Plugins – those tiny apps that add functionality to your site – are like wines. You fall in love with one for a while and think it completes your life, and then another must-have bottle comes along and the old one is forgotten, deleted.
And then there are the wines – er, plugins – that you keep coming back to time and again, because they just continue to perform and offer value.
As they say in the wine world, your favorite wine is the one you’re drinking now.
In the world of WordPress, my favorite plugins are the ones I’m using now. Since I haven’t done this kind of list in a year, here are the top 8 plugins I currently have on my blogs.
“Used by millions, Akismet is quite possibly the best way in the world to protect your blog from comment and trackback spam.”
This is no exaggeration. Akismet kills spam like Roundup to weeds. Comes standard with some themes, but you still need to sign up for an API key to connect the service. Payment is by estimated donation.
Avoid at your peril.
Better known simply as Yoast, WordPress SEO is the motherlode of search engine optimization. On the page or post it shows you where place your keywords in order to make search engines notice your site. And its analysis offers lots of food for improvement thought.
Yoast also does the work of many other WordPress plugins like: Social, Sitemaps, Robots, Redirects and more, making it a true all-in-one type of plugin.
If you are weary of finding and installing third-party plugins, there is one plugin you need: Jetpack.
Jetpack is not one plugin but a suite of plugins that you can access by simply connecting to your free account at WordPress.com. Once connected, you can access a whole menu of plugins created by the folks at WordPress.
My favourites are Stats, Subscriptions, Custom CSS, Publicize and Sharing, Extra Sidebar Widgets, Widget Visablility, Tiled Galleries, and Shortcode Embeds, but there is much more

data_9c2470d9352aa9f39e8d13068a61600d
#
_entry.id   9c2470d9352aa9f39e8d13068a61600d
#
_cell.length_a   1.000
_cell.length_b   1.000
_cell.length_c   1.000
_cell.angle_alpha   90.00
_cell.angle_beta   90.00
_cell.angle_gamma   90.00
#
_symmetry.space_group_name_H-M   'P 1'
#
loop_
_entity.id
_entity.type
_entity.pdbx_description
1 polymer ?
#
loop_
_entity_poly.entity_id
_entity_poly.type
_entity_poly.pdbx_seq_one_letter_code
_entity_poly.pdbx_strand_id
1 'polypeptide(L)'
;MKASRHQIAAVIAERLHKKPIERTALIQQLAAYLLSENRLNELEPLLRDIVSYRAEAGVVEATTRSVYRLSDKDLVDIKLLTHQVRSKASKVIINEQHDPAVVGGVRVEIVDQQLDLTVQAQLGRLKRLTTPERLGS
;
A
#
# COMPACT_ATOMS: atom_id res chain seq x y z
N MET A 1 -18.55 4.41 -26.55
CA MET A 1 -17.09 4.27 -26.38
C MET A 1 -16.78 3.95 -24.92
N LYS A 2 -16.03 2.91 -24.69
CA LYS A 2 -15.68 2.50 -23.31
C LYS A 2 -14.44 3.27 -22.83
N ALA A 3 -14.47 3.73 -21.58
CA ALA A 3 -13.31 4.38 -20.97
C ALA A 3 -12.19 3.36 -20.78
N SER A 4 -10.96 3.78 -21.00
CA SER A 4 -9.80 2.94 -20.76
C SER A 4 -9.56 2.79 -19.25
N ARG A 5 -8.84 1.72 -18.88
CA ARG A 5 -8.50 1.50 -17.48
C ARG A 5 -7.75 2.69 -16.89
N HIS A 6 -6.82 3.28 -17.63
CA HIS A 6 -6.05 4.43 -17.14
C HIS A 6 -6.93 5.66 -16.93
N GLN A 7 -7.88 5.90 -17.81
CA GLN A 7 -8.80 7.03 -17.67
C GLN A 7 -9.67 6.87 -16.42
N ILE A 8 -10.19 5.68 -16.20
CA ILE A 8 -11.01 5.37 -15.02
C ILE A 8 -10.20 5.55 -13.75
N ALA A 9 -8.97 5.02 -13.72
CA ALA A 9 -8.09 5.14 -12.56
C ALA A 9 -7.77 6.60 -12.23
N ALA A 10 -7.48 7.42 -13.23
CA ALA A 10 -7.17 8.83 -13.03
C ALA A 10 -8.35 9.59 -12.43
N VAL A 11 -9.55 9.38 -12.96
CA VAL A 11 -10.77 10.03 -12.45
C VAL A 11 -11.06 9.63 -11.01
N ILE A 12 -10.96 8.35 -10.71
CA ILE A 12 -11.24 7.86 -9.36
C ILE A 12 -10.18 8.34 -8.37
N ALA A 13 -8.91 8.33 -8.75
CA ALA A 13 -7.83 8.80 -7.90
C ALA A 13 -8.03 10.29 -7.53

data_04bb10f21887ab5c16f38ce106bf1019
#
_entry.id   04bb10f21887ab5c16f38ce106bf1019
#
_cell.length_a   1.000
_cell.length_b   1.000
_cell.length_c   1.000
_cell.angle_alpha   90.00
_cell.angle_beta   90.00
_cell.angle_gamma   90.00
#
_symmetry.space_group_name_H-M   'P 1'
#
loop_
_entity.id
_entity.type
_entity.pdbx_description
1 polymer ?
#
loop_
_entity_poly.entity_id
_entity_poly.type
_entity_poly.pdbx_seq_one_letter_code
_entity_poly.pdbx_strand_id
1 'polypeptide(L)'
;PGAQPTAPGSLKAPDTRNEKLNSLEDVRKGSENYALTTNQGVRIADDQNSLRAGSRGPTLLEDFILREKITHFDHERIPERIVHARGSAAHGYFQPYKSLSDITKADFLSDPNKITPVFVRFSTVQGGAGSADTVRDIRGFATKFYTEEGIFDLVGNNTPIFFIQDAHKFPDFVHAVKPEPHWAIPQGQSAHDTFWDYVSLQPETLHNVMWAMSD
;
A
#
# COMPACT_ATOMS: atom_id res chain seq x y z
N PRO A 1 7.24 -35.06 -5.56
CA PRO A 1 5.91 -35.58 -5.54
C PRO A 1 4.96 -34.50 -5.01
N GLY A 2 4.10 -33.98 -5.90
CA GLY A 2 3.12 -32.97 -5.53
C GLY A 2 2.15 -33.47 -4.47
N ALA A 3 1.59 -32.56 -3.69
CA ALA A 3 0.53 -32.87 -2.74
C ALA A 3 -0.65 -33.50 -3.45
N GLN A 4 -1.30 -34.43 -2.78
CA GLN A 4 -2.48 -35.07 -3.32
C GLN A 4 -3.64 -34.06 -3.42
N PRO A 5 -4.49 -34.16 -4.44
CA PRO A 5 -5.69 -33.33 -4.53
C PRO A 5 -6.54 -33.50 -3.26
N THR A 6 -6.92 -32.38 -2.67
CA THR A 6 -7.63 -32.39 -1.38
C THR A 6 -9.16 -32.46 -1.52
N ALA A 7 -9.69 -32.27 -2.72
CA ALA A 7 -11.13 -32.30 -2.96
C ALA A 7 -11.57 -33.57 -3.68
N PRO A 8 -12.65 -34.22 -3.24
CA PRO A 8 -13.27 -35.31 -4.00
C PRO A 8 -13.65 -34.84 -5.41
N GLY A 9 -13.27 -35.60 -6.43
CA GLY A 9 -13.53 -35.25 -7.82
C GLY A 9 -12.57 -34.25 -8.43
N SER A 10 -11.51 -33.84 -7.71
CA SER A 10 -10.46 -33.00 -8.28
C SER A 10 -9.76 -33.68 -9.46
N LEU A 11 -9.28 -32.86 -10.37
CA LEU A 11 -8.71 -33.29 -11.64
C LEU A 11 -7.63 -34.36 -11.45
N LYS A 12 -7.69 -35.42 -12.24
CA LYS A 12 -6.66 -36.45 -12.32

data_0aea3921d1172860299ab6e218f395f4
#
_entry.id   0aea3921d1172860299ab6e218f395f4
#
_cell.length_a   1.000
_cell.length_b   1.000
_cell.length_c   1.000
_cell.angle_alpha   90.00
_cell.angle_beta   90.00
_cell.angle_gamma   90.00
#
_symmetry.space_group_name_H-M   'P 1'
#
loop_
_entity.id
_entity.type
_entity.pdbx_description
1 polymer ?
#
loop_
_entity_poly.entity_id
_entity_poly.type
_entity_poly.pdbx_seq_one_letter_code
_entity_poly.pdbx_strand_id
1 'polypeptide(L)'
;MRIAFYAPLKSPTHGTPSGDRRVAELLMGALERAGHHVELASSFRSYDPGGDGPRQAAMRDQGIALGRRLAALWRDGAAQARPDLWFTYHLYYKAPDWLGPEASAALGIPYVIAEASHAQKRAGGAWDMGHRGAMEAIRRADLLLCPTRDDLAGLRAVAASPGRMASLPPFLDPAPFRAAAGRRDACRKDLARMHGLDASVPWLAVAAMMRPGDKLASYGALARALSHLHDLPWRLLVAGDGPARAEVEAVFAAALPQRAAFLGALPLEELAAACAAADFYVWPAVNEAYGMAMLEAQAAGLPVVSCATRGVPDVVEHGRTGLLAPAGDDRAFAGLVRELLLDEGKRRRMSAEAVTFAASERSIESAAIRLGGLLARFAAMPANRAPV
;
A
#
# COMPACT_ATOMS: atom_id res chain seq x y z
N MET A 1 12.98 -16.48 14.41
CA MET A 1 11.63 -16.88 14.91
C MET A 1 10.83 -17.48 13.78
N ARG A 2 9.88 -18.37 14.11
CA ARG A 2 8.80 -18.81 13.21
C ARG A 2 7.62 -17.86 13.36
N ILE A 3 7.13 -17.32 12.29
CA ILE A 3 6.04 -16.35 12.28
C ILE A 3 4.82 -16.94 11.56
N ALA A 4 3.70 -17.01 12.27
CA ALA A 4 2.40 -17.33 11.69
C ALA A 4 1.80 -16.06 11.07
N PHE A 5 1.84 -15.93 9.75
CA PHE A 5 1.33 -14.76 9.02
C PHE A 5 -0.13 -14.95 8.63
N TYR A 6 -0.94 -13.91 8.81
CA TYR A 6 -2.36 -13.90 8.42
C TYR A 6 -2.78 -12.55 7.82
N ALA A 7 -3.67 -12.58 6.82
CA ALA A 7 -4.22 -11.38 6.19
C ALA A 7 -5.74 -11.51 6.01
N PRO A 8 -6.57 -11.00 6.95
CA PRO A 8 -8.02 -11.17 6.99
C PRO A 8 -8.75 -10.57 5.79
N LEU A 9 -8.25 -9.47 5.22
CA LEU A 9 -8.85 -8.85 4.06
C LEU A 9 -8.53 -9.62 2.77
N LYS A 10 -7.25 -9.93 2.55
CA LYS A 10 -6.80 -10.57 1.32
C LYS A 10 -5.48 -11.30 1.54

HMS Testimonials displays your testimonials according to groups or randomly, rotating or static, and either on the page or in a widget.
The formatting can change according to your theme and can be customized with HTML tags it provides. Pretty nifty.
This is a text widget that allows you to place an image or icon and a call to action button.
Fields include: Title, Sub-Title, Image URL and Placement, Text, Button Text and URL. Handy!
“OptinMonster is the #1 lead generation and email list building tool” even though it was releasing only last Fall.
This is a paid plugin but worth the $49 to get a theme customizer, mail integrations, analytics and configurations to create smooth, clean opt-in popups.
With this plugin, you can adjust an image’s margins and set borders in the Visual Editor.
Since the WordPress v. 3.9.1 did away with these function, this plugin has become essential to image control.
“Requires very strong passwords, repels brute force login attacks, prevents login information disclosures, expires idle sessions, notifies admins of attacks and breaches, permits administrators to disable logins for maintenance or emergency reasons and reset all passwords.”
The description says it all. I uploaded this during a Brute Force Attack last year and it sends me emails announcing the number of times a bot has came knocking at my site’s door. It continues to nag me about having my subscribers change their passwords. Good plugin.
Only My Top 8 Plugins
But the WordPress World is full of great tools and these are only my top 8 plugins. What are your must-have plugins?